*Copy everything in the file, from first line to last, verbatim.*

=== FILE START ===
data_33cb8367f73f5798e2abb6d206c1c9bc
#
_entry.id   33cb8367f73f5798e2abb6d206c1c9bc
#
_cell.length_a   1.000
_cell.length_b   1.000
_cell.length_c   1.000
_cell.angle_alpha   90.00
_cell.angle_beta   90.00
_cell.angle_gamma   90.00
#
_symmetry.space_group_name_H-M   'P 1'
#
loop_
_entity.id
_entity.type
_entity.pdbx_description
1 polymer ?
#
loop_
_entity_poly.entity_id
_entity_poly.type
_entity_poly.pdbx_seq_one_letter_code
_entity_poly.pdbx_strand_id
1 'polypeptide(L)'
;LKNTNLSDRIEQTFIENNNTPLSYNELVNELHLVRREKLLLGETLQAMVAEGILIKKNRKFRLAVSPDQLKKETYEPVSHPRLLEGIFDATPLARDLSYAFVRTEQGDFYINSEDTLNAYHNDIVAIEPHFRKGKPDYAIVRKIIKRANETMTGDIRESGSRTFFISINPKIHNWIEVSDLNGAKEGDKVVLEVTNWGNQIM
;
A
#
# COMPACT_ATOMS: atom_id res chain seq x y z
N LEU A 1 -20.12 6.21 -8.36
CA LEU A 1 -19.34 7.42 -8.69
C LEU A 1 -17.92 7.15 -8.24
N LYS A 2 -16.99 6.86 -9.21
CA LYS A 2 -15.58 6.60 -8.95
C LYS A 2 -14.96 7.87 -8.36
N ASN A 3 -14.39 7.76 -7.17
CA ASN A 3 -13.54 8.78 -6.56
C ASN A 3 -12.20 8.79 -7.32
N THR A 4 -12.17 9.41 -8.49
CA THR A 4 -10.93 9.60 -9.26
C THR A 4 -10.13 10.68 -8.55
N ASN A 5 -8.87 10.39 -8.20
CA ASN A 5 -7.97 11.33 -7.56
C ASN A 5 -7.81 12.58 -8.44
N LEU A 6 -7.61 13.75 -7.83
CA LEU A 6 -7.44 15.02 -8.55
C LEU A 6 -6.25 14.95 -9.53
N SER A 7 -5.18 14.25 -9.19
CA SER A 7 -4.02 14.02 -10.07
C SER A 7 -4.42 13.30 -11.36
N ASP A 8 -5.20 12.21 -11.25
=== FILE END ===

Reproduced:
data_33cb8367f73f5798e2abb6d206c1c9bc
#
_entry.id   33cb8367f73f5798e2abb6d206c1c9bc
#
_cell.length_a   1.000
_cell.length_b   1.000
_cell.length_c   1.000
_cell.angle_alpha   90.00
_cell.angle_beta   90.00
_cell.angle_gamma   90.00
#
_symmetry.space_group_name_H-M   'P 1'
#
loop_
_entity.id
_entity.type
_entity.pdbx_description
1 polymer ?
#
loop_
_entity_poly.entity_id
_entity_poly.type
_entity_poly.pdbx_seq_one_letter_code
_entity_poly.pdbx_strand_id
1 'polypeptide(L)'
;LKNTNLSDRIEQTFIENNNTPLSYNELVNELHLVRREKLLLGETLQAMVAEGILIKKNRKFRLAVSPDQLKKETYEPVSHPRLLEGIFDATPLARDLSYAFVRTEQGDFYINSEDTLNAYHNDIVAIEPHFRKGKPDYAIVRKIIKRANETMTGDIRESGSRTFFISINPKIHNWIEVSDLNGAKEGDKVVLEVTNWGNQIM
;
A
#
# COMPACT_ATOMS: atom_id res chain seq x y z
N LEU A 1 -20.12 6.21 -8.36
CA LEU A 1 -19.34 7.42 -8.69
C LEU A 1 -17.92 7.15 -8.24
N LYS A 2 -16.99 6.86 -9.21
CA LYS A 2 -15.58 6.60 -8.95
C LYS A 2 -14.96 7.87 -8.36
N ASN A 3 -14.39 7.76 -7.17
CA ASN A 3 -13.54 8.78 -6.56
C ASN A 3 -12.20 8.79 -7.32
N THR A 4 -12.17 9.41 -8.49
CA THR A 4 -10.93 9.60 -9.26
C THR A 4 -10.13 10.68 -8.55
N ASN A 5 -8.87 10.39 -8.20
CA ASN A 5 -7.97 11.33 -7.56
C ASN A 5 -7.81 12.58 -8.44
N LEU A 6 -7.61 13.75 -7.83
CA LEU A 6 -7.44 15.02 -8.55
C LEU A 6 -6.25 14.95 -9.53
N SER A 7 -5.18 14.25 -9.19
CA SER A 7 -4.02 14.02 -10.07
C SER A 7 -4.42 13.30 -11.36
N ASP A 8 -5.20 12.21 -11.25